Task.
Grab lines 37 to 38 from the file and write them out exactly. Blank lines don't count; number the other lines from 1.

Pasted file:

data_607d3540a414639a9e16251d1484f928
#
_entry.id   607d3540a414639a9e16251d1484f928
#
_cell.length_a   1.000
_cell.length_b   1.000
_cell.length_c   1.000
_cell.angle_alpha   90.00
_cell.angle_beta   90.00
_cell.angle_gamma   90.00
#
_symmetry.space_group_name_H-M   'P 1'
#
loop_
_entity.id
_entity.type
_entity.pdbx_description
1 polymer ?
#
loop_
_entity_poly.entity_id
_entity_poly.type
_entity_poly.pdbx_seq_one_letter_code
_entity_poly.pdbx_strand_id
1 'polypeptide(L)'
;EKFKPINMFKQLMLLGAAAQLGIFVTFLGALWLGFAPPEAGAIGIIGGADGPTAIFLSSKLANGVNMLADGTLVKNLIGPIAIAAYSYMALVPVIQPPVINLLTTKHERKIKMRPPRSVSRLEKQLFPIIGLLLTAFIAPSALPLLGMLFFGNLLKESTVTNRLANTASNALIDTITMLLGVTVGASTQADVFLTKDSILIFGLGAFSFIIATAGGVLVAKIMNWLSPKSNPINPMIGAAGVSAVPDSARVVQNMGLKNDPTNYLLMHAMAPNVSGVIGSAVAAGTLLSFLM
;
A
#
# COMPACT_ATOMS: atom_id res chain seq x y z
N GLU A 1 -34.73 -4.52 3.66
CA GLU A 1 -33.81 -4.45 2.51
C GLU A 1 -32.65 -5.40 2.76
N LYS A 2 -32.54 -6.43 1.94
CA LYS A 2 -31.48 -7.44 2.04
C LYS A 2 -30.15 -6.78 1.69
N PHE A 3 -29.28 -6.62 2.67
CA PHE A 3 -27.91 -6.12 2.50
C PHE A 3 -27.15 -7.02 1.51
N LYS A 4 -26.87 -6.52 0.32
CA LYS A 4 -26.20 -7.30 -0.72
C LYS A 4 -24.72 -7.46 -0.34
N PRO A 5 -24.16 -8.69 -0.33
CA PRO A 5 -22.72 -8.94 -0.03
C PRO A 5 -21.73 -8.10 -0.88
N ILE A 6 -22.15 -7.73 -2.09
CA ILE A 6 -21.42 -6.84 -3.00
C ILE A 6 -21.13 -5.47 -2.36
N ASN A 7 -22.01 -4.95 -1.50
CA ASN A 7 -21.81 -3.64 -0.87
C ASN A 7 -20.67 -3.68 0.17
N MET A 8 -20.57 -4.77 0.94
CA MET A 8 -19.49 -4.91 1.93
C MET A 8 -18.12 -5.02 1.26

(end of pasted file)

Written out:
N PHE A 3 -29.28 -6.62 2.67
CA PHE A 3 -27.91 -6.12 2.50